Movies can be said to fall into one of two categories; those you will see again, and those you won’t. Based on real life controversy involving US figure skaters Tonya Harding and Nancy Kerrigan, I, Tonya tells the story of a gutsy, gritty young girl who lived to skate and had nothing else. Certainly nothing resembling a family structure that was even remotely functional. The movie will hold special fascination for fans of the sport, especially those old enough to have memories of what happened then. However, viewers of any age, skating fans or not, will enjoy this film – it’s so well done.
The “mockumentary” style is tricky, I believe, and carries risk of the project taking on “reality TV” overtones. Here, the characters are deftly presented at the beginning with the quickest of brush strokes and the story is off and running. You need only to see the actors and hear them speak for a few seconds and the stage is set. There’s Tonya, her mother LaVona, (Best Supporting Actress Allison Janney) her ex-husband Jeff Gilooly, and his caricature of a sidekick, Sean. Bobby Cannavale plays a hard-bitten reporter type from “Hard Copy” and Julianne Nicholson plays Tonya’s coach, gentle yet with steel in the spine. Actor Sebastian Stan, who played Jeff, probably should have been nominated for something as he brought life and dimension to an unlikeable character in a way I’d have never dreamed possible. Then again, this entire movie is a study in exquisite nuance.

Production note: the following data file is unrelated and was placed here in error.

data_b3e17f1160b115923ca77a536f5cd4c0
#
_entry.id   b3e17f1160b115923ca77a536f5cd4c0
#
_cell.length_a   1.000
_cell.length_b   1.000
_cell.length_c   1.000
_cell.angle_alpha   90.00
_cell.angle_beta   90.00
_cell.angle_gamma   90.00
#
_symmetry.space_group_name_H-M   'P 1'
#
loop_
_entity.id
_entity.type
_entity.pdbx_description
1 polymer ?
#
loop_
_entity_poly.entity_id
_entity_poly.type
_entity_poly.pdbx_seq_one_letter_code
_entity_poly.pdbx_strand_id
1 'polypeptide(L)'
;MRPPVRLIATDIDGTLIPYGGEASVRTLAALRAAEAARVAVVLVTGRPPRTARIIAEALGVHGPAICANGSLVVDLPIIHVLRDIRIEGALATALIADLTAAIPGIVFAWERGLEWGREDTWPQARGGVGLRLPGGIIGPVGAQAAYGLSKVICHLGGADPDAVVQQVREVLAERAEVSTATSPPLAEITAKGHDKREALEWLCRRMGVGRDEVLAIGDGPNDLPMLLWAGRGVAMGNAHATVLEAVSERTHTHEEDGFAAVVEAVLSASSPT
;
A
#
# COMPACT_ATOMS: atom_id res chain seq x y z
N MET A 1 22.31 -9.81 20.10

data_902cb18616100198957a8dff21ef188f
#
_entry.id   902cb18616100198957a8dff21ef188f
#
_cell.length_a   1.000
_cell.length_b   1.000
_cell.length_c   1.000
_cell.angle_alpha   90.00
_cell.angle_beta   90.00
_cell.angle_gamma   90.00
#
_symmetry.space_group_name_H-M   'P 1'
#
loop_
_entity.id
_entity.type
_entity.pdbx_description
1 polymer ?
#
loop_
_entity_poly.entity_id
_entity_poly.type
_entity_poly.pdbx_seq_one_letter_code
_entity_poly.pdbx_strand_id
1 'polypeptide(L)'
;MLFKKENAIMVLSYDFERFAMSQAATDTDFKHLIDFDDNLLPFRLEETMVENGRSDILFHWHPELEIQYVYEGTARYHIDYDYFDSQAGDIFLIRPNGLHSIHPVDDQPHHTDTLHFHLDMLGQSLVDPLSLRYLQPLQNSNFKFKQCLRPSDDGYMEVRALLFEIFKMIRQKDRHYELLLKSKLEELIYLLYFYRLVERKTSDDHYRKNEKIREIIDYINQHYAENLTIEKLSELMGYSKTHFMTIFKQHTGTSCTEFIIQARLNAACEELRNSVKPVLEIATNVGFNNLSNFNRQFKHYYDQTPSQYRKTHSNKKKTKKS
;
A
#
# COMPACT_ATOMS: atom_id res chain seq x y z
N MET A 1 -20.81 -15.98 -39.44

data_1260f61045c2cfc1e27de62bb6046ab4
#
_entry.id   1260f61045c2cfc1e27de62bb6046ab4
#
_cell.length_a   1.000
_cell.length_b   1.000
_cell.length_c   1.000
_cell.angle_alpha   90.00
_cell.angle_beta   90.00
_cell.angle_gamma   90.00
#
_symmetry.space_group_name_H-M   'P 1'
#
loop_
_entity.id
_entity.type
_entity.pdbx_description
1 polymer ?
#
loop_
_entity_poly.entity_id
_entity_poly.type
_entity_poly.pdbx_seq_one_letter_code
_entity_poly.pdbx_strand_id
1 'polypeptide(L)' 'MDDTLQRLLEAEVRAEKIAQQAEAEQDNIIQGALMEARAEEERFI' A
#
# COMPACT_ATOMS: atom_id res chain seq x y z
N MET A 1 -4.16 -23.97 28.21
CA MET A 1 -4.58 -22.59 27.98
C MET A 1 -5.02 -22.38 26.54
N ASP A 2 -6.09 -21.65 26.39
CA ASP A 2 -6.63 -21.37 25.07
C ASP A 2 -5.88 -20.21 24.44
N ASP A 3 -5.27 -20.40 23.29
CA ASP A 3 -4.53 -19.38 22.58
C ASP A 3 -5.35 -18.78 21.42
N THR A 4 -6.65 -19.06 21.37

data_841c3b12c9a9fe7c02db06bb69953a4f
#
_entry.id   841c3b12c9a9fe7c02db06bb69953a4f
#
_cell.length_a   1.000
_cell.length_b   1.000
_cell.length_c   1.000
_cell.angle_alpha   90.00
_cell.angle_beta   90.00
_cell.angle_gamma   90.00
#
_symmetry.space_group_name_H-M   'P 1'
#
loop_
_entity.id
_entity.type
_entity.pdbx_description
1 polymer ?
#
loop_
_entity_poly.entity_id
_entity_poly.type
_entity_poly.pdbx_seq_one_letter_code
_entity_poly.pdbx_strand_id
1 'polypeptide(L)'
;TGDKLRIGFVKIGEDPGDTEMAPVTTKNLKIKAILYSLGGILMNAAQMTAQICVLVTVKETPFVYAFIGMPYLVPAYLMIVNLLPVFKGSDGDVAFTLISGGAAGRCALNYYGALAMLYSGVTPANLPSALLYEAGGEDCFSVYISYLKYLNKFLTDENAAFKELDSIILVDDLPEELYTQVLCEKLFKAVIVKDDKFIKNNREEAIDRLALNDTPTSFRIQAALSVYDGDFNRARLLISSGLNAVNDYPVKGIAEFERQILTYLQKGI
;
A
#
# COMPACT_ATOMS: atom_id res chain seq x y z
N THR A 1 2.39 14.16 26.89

Tonya overcomes the very significant obstacles from her station in life to become a skating powerhouse, athletic and skilled, in fact the first woman in the US to land the Triple Axel jump in competition. I’m glossing over the heartbreaking childhood and first foray on the ice because I can’t easily summarize what is depicted onscreen. This remarkable, and for the viewer, enjoyable progression eventually starts to unravel as Tonya’s achievements are eclipsed by a media nightmare.
The story is familiar to many, Tonya’s career eventually disintegrated, and Kerrigan won the Silver medal in the Olympics.
Production quality in this movie is superb. The characters break the 4th wall, which can be discordant if not done well; here it’s spooned in so smoothly both as resolution and segue, that the movie progression is nicely enhanced. The soundtrack use in the film is a slam dunk, (there isn’t a skating term I can think of that captures how skillfully the music tracks were woven in). Tracks were chosen for the lyrics and melody, and thus were only loosely representative of the time period being covered. Sometimes the music was used for literal reasons and sometimes for irony, with the result as a viewer/listener you are pulled in different directions.
Probably better than half of the Best Picture nominees, with a good case to be made for production design, cinematography and direction. Easily Best Actress for Margot Robbie and Supporting for Allison Janney. Yes, I know Robbie didn’t win the Oscar but she should have. Her brash appeal in this film is based on a skillful portrayal that hints, somehow, at the magic of screen legend Michelle Pfeiffer, combining porcelain beauty with a gift of physicality and timing.
I sat there, numb, in the theater as credits rolled, and all I could think of is when I would be able to watch this movie again. RB score is a solid 10/10.